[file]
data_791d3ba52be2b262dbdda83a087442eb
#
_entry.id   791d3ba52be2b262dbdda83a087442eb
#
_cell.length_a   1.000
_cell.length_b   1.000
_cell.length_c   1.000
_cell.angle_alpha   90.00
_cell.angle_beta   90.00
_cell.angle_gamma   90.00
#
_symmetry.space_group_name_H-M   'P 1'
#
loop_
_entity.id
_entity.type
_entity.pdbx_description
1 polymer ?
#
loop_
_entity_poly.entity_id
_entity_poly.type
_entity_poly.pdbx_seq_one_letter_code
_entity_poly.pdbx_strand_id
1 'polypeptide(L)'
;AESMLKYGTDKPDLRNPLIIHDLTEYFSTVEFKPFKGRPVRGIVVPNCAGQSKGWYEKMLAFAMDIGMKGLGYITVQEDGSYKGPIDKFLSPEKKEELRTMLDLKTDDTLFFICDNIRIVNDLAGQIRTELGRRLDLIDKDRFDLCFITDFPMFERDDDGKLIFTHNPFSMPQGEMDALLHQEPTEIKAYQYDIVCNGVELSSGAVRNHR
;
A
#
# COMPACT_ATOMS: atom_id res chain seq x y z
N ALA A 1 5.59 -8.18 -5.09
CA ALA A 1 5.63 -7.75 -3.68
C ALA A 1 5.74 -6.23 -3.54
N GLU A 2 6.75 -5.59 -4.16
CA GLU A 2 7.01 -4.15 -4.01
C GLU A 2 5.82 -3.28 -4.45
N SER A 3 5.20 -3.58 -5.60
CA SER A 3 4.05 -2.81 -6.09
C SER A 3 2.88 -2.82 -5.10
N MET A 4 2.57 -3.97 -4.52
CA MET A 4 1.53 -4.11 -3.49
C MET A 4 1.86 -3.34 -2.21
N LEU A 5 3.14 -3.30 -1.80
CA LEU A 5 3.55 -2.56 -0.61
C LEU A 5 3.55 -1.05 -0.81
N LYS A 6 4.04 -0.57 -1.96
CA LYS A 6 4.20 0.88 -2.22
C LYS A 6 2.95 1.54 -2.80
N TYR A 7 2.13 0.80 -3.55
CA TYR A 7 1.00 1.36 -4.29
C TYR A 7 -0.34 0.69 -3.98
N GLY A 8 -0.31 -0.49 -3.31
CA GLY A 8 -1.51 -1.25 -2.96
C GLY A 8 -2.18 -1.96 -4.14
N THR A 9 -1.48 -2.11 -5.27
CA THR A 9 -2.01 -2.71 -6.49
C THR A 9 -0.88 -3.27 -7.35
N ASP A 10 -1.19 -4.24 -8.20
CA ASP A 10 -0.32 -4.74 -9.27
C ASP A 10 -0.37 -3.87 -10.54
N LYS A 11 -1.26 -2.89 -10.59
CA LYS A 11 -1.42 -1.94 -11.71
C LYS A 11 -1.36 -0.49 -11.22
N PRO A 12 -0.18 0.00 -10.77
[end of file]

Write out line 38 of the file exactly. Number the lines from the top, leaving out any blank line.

CA SER A 3 4.05 -2.81 -6.09